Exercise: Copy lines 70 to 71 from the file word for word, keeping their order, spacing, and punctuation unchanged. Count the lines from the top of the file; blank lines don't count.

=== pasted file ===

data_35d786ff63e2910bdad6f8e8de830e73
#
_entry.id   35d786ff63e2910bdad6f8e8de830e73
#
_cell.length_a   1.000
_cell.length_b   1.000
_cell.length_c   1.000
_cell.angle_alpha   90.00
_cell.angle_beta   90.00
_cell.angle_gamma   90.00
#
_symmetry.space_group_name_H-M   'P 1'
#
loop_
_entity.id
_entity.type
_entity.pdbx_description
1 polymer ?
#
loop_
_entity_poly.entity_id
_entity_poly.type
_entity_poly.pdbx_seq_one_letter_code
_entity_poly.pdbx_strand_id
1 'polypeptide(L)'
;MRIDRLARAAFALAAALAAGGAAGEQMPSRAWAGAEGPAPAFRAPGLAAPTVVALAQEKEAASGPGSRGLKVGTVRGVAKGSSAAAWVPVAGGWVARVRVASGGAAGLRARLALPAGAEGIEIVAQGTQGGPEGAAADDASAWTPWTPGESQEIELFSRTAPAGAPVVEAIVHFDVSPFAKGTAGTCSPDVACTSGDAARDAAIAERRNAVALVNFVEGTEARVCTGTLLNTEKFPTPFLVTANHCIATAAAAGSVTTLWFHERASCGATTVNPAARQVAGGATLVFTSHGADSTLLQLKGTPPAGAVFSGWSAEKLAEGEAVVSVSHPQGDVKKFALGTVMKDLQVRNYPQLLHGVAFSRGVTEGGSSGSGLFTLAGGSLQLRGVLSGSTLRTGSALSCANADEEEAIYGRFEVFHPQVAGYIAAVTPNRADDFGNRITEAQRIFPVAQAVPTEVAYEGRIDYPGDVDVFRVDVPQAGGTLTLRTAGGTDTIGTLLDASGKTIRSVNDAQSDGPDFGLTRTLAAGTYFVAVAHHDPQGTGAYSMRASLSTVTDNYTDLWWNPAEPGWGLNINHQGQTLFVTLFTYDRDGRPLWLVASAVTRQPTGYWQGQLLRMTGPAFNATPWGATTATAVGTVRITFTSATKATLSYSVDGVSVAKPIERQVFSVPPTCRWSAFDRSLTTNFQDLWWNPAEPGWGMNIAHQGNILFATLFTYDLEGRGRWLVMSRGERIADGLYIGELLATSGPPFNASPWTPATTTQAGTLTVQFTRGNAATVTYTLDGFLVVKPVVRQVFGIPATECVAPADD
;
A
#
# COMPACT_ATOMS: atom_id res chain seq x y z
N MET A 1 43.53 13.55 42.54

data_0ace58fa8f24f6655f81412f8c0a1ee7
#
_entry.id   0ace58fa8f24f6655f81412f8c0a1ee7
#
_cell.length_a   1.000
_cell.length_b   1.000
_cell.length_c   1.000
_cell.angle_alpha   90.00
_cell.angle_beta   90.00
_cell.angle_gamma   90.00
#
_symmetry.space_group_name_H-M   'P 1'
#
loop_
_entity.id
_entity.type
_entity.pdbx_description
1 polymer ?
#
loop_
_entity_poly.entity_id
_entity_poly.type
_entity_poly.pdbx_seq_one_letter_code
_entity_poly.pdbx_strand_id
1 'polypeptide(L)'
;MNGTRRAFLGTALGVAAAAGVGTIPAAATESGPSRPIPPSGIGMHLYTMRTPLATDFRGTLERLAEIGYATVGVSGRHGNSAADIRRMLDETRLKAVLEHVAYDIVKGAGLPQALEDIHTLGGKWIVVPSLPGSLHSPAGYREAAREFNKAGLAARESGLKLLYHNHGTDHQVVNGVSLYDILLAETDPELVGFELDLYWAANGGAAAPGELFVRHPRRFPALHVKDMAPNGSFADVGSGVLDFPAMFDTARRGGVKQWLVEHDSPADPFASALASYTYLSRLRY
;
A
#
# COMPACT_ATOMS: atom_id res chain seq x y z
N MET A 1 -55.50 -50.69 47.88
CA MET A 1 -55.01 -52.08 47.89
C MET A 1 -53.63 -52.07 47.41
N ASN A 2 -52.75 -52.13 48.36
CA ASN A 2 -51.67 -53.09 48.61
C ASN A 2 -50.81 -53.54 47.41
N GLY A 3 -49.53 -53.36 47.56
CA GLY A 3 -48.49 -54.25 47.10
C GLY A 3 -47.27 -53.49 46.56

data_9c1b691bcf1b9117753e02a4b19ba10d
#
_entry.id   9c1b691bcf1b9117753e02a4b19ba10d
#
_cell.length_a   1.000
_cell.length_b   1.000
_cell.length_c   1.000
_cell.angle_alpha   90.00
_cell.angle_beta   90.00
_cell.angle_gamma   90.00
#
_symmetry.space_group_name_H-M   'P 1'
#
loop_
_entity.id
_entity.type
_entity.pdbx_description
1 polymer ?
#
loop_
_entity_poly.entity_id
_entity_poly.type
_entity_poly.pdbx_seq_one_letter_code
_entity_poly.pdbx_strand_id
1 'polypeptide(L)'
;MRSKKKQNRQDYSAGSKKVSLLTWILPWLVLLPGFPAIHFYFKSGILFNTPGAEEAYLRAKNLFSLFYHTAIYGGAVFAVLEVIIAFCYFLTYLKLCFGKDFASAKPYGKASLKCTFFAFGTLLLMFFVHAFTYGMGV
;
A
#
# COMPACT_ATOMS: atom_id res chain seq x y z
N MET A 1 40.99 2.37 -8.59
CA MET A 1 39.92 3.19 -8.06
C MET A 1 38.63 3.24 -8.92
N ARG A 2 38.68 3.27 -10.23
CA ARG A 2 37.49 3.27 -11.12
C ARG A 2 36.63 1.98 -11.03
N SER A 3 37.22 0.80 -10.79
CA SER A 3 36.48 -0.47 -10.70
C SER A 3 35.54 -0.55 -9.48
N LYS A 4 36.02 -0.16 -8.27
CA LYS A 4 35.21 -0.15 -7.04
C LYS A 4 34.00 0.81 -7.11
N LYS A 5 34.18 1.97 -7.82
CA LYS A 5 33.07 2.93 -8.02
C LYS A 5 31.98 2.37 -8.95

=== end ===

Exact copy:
C GLY A 3 -47.27 -53.49 46.56

data_9c1b691bcf1b9117753e02a4b19ba10d